Social ‘sciences’ and economics are two controversial areas of academia, where it is hard to judge the effectiveness of theories and models. It is seen that both these subjects tend to rely more on credentialism, defined as ‘belief in or reliance on academic or other formal qualifications as the best measure of a person’s intelligence or ability to do a particular job.’
Here, we share an insightful tweet thread on Economics by Sridhar Vembu, founder and CEO of the highly successful Zoho Corporation, a maker of cloud-based business software with headquarters in Chennai.
There is this technocratic idea that Economics is a scientific discipline like Physics. But this is not true. Subject to the “conservation law” that the world cannot consume what it has not produced yet, economic relationships arise from our personal, social, cultural and moral choices.
A productive community can express a moral preference for an egalitarian ethos. At Zoho, we express a moral preference for all of us having the same food and setting for everyone i.e, no special executive dining rooms. No economic law dictates a “correct” course here.
As I once joked, I made a choice to invest in designing an LTE modem vs buying a private jet. Again, no economic law can dictate this choice. Yet, these choices greatly influence economic outcomes and the overall well being of a community.
Political economy – and economics is explicitly political outside of the “conservation law”, which sets a mathematical boundary – is about how a company or community makes these choices of where to commit resources. LTE modem or private jet? Bullet trains or rural broadband?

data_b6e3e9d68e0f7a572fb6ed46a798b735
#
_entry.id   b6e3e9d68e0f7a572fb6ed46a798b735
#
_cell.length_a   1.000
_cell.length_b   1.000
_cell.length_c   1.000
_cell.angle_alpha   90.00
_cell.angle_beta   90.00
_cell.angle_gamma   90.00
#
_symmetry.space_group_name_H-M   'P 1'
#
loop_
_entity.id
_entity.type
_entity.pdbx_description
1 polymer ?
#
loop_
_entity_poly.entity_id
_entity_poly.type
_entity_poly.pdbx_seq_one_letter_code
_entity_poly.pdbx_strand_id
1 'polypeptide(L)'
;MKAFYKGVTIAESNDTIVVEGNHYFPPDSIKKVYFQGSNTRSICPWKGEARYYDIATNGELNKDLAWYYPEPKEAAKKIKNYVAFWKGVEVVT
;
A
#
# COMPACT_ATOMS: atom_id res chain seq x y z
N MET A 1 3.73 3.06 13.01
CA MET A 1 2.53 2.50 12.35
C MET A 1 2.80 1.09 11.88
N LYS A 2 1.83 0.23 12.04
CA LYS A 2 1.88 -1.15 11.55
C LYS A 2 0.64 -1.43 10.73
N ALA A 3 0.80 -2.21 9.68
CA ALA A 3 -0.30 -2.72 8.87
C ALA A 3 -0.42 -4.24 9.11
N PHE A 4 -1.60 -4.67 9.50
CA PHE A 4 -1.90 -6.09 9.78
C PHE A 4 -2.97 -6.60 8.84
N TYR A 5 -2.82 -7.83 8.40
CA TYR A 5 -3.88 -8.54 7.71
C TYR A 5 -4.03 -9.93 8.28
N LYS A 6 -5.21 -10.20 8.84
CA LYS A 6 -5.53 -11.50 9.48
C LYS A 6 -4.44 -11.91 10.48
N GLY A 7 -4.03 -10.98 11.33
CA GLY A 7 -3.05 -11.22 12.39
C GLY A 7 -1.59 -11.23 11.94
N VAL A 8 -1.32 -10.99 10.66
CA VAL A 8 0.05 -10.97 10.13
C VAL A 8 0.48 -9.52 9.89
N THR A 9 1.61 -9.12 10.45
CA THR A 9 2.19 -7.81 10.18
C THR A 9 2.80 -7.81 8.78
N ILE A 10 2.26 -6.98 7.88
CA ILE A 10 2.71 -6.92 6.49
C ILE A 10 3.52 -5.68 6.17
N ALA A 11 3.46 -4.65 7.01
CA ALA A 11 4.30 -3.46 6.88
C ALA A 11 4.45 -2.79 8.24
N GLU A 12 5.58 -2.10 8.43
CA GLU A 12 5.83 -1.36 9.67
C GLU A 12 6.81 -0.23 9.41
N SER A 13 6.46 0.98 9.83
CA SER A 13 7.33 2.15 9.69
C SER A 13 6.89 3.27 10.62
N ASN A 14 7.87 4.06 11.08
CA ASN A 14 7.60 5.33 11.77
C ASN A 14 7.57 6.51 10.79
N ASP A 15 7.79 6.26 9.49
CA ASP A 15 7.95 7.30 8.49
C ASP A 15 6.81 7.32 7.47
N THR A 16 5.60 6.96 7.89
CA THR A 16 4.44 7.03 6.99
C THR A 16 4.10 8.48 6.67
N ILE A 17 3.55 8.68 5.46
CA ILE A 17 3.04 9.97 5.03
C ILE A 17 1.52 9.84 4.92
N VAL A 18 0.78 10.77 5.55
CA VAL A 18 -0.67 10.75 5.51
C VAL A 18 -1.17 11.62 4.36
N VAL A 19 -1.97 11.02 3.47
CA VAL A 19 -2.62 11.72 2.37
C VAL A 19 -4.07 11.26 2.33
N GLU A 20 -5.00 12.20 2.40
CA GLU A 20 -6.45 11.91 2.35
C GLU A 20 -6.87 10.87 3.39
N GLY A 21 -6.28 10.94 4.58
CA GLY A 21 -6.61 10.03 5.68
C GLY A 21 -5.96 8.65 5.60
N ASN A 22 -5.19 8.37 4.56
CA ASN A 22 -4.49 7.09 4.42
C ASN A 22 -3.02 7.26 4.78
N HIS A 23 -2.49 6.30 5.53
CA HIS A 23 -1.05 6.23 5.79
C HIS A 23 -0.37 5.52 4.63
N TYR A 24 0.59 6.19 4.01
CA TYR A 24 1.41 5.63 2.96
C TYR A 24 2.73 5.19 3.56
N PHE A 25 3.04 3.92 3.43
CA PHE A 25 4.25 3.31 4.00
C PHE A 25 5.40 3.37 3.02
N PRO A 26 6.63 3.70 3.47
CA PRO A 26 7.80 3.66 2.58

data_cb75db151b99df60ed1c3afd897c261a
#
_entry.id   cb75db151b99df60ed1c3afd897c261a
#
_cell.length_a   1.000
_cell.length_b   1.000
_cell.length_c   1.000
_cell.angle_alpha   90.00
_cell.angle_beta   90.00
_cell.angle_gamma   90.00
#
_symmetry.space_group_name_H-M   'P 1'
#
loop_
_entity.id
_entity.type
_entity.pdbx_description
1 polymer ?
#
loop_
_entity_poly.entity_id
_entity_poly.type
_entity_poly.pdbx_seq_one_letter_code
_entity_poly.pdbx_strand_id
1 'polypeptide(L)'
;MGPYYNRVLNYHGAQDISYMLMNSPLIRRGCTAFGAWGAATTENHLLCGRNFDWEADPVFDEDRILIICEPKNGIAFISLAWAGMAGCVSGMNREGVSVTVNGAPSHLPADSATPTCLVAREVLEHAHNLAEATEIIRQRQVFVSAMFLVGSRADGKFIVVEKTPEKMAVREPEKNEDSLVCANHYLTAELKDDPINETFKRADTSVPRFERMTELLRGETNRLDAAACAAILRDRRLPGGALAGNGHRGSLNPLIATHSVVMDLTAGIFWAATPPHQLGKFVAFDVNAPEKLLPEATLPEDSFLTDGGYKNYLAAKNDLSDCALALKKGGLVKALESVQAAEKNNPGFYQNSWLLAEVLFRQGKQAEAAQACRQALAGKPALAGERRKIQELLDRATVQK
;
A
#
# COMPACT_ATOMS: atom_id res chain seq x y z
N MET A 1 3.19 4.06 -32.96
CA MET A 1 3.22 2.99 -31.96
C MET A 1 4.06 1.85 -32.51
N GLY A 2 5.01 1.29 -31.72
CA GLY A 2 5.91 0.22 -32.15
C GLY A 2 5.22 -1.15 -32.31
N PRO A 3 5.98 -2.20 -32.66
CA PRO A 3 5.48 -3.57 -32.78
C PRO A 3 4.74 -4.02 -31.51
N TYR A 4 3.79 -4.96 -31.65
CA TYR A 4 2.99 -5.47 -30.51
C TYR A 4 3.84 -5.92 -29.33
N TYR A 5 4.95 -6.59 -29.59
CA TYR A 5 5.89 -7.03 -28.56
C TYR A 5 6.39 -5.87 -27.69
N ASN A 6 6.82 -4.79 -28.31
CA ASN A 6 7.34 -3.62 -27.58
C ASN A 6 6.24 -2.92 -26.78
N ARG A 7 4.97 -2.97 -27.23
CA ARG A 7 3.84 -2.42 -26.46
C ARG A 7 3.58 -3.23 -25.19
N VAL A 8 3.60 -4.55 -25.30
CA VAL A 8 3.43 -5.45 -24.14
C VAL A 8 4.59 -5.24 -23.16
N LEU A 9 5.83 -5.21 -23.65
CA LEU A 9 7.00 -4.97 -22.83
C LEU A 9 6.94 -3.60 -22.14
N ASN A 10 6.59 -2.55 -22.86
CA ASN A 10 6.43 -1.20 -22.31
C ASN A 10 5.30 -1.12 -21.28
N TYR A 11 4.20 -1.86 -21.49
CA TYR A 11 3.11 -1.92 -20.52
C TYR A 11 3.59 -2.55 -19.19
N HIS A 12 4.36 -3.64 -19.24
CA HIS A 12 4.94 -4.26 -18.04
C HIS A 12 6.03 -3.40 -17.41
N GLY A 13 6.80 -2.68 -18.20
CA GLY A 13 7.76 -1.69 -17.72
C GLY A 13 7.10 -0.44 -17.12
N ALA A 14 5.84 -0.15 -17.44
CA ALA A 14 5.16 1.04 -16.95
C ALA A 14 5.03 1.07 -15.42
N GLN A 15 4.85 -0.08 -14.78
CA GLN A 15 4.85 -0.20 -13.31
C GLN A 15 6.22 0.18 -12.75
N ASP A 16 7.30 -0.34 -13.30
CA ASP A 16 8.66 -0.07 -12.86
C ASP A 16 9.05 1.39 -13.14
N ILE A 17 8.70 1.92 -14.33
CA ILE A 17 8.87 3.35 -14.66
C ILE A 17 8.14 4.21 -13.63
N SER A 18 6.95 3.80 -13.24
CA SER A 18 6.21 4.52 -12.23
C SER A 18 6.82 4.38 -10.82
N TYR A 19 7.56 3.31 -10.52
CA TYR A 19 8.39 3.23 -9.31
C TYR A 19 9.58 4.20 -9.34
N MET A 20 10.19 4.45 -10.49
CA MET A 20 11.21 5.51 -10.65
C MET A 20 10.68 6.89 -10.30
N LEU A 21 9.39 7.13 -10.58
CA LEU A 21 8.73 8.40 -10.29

I respect politicians more than economists for this reason: politicians grapple with the political economy choices, however, (very!) imperfectly, while economists pretend to give objective answers from their mathematical models. Most of those models are garbage in, garbage out.
Bharat’s curse is that among Asian nations, Bharat has had the most economists advising us. East Asian nations like Japan, Taiwan or South Korea have historically produced few economists. I see a direct connection between their prosperity and their producing few economists.
We must get rid of the technocratic obsession with credentialed economists and go by experience and observation on the ground. We must always keep the political economy of choices in mind, governed by our cultural and social ethos. Good politics is good economics.
(This article has been compiled from the tweet thread of Zoho’s CEO Sridhar Vembu @svembu )
Another must-read skeptical take on Economists is by scholar Nassim Nicholas Taleb and his ‘skin in the game’ theory.
(Featured image source: VectorStock)
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